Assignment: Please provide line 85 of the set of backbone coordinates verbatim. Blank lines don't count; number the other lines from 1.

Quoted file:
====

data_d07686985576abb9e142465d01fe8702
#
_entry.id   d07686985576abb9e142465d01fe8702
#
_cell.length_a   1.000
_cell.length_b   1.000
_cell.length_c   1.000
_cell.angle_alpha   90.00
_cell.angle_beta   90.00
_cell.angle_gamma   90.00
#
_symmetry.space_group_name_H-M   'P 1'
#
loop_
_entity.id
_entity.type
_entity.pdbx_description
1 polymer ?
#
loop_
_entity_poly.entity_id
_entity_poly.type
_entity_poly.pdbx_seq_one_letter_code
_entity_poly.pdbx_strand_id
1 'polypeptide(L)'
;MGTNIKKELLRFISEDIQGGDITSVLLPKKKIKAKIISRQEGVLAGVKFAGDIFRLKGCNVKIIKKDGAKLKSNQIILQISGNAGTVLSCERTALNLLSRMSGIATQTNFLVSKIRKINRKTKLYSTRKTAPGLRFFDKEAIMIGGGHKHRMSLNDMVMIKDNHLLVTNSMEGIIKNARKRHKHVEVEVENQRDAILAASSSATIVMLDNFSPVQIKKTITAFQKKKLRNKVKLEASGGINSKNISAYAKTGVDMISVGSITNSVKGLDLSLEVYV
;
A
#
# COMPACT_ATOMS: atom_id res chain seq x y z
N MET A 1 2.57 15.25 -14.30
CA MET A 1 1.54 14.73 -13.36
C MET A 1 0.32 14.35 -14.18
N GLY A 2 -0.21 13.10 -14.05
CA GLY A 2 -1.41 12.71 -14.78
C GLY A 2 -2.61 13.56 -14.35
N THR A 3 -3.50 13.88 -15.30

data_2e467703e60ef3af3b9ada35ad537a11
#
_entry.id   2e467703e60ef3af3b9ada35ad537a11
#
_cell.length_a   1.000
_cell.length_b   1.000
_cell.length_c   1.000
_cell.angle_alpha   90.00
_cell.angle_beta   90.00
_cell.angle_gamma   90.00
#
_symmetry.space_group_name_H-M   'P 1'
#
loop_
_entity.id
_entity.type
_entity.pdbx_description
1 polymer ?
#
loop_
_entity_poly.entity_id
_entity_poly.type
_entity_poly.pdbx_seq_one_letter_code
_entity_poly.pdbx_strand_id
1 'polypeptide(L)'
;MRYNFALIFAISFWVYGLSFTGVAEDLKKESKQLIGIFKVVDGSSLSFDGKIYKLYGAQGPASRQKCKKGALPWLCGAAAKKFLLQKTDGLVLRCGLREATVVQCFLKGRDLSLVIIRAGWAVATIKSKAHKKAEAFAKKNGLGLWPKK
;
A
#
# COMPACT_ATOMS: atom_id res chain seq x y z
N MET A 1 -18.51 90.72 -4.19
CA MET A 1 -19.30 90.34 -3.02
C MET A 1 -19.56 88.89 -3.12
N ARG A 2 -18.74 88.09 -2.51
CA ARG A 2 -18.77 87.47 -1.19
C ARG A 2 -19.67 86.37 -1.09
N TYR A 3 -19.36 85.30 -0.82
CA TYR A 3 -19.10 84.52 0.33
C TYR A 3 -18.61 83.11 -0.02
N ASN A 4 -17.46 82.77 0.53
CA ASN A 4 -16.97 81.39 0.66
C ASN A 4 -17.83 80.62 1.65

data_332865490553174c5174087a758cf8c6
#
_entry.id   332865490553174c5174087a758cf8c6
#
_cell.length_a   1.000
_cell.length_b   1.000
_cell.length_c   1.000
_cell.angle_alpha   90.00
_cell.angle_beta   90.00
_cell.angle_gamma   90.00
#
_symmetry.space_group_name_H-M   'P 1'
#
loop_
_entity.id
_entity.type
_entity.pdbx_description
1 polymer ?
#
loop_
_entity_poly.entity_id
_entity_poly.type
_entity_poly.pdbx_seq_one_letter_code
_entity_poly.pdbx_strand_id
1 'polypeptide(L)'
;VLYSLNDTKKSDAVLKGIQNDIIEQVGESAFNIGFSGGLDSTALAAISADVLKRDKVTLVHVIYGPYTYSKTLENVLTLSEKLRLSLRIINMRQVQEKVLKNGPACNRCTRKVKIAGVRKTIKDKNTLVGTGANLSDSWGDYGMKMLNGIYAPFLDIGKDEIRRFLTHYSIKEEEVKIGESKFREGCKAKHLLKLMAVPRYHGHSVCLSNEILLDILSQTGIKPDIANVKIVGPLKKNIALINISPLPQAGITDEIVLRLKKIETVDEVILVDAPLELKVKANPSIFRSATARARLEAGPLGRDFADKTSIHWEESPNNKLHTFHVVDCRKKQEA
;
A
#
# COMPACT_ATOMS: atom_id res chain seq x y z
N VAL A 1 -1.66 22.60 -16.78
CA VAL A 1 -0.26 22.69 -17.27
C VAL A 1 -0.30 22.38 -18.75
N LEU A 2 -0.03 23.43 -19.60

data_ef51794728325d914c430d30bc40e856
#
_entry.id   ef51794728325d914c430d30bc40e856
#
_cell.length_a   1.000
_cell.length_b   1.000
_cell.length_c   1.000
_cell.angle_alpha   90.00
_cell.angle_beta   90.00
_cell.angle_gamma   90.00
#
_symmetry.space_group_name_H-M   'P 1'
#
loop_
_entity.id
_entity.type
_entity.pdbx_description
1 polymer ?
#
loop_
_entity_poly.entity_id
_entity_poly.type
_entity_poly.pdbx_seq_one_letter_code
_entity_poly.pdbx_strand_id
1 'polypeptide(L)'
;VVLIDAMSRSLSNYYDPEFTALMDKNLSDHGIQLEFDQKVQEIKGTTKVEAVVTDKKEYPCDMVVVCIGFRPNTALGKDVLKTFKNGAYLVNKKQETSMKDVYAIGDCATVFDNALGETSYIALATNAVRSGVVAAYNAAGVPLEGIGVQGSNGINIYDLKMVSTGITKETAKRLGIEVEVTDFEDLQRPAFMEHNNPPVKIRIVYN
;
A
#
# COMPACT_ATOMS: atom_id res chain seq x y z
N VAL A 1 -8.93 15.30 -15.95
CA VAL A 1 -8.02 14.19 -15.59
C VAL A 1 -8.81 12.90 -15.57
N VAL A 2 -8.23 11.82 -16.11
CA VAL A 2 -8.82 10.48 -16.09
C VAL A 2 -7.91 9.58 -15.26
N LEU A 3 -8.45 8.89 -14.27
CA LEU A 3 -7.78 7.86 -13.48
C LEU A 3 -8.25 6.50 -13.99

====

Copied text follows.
_cell.length_b   1.000